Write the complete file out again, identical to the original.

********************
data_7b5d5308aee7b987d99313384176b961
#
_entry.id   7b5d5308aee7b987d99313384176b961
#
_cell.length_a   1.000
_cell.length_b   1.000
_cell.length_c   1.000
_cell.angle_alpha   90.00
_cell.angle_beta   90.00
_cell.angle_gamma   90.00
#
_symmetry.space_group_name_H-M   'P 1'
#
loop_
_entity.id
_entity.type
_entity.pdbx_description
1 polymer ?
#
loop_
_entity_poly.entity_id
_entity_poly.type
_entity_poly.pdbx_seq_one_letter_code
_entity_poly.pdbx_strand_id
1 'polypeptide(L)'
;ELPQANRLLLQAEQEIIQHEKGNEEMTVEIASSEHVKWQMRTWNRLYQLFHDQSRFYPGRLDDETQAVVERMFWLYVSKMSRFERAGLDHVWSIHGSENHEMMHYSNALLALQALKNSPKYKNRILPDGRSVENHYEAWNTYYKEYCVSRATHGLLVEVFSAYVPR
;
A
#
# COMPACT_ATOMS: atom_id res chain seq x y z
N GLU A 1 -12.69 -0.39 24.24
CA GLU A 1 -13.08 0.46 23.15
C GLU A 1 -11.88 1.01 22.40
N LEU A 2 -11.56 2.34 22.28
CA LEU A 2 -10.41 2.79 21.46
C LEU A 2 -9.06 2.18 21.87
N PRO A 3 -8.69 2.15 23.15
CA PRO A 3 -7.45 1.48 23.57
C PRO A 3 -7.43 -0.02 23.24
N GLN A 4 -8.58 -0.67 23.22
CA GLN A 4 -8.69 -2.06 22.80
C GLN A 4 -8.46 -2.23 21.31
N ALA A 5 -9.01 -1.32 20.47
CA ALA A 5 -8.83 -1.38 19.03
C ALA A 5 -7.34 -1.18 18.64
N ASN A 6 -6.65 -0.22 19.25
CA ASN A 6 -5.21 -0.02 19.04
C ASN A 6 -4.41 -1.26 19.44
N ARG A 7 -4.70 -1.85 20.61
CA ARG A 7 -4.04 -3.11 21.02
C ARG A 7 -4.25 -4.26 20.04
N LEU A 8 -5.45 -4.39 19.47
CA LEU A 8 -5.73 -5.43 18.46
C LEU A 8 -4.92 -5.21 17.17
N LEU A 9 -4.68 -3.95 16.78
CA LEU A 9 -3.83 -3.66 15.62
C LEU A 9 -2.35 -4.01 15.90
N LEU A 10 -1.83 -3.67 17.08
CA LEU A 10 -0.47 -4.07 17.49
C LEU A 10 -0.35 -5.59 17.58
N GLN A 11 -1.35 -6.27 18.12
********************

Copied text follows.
data_7b5d5308aee7b987d99313384176b961
#
_entry.id   7b5d5308aee7b987d99313384176b961
#
_cell.length_a   1.000
_cell.length_b   1.000
_cell.length_c   1.000
_cell.angle_alpha   90.00
_cell.angle_beta   90.00
_cell.angle_gamma   90.00
#
_symmetry.space_group_name_H-M   'P 1'
#
loop_
_entity.id
_entity.type
_entity.pdbx_description
1 polymer ?
#
loop_
_entity_poly.entity_id
_entity_poly.type
_entity_poly.pdbx_seq_one_letter_code
_entity_poly.pdbx_strand_id
1 'polypeptide(L)'
;ELPQANRLLLQAEQEIIQHEKGNEEMTVEIASSEHVKWQMRTWNRLYQLFHDQSRFYPGRLDDETQAVVERMFWLYVSKMSRFERAGLDHVWSIHGSENHEMMHYSNALLALQALKNSPKYKNRILPDGRSVENHYEAWNTYYKEYCVSRATHGLLVEVFSAYVPR
;
A
#
# COMPACT_ATOMS: atom_id res chain seq x y z
N GLU A 1 -12.69 -0.39 24.24
CA GLU A 1 -13.08 0.46 23.15
C GLU A 1 -11.88 1.01 22.40
N LEU A 2 -11.56 2.34 22.28
CA LEU A 2 -10.41 2.79 21.46
C LEU A 2 -9.06 2.18 21.87
N PRO A 3 -8.69 2.15 23.15
CA PRO A 3 -7.45 1.48 23.57
C PRO A 3 -7.43 -0.02 23.24
N GLN A 4 -8.58 -0.67 23.22
CA GLN A 4 -8.69 -2.06 22.80
C GLN A 4 -8.46 -2.23 21.31
N ALA A 5 -9.01 -1.32 20.47
CA ALA A 5 -8.83 -1.38 19.03
C ALA A 5 -7.34 -1.18 18.64
N ASN A 6 -6.65 -0.22 19.25
CA ASN A 6 -5.21 -0.02 19.04
C ASN A 6 -4.41 -1.26 19.44
N ARG A 7 -4.70 -1.85 20.61
CA ARG A 7 -4.04 -3.11 21.02
C ARG A 7 -4.25 -4.26 20.04
N LEU A 8 -5.45 -4.39 19.47
CA LEU A 8 -5.73 -5.43 18.46
C LEU A 8 -4.92 -5.21 17.17
N LEU A 9 -4.68 -3.95 16.78
CA LEU A 9 -3.83 -3.66 15.62
C LEU A 9 -2.35 -4.01 15.90
N LEU A 10 -1.83 -3.67 17.08
CA LEU A 10 -0.47 -4.07 17.49
C LEU A 10 -0.35 -5.59 17.58
N GLN A 11 -1.35 -6.27 18.12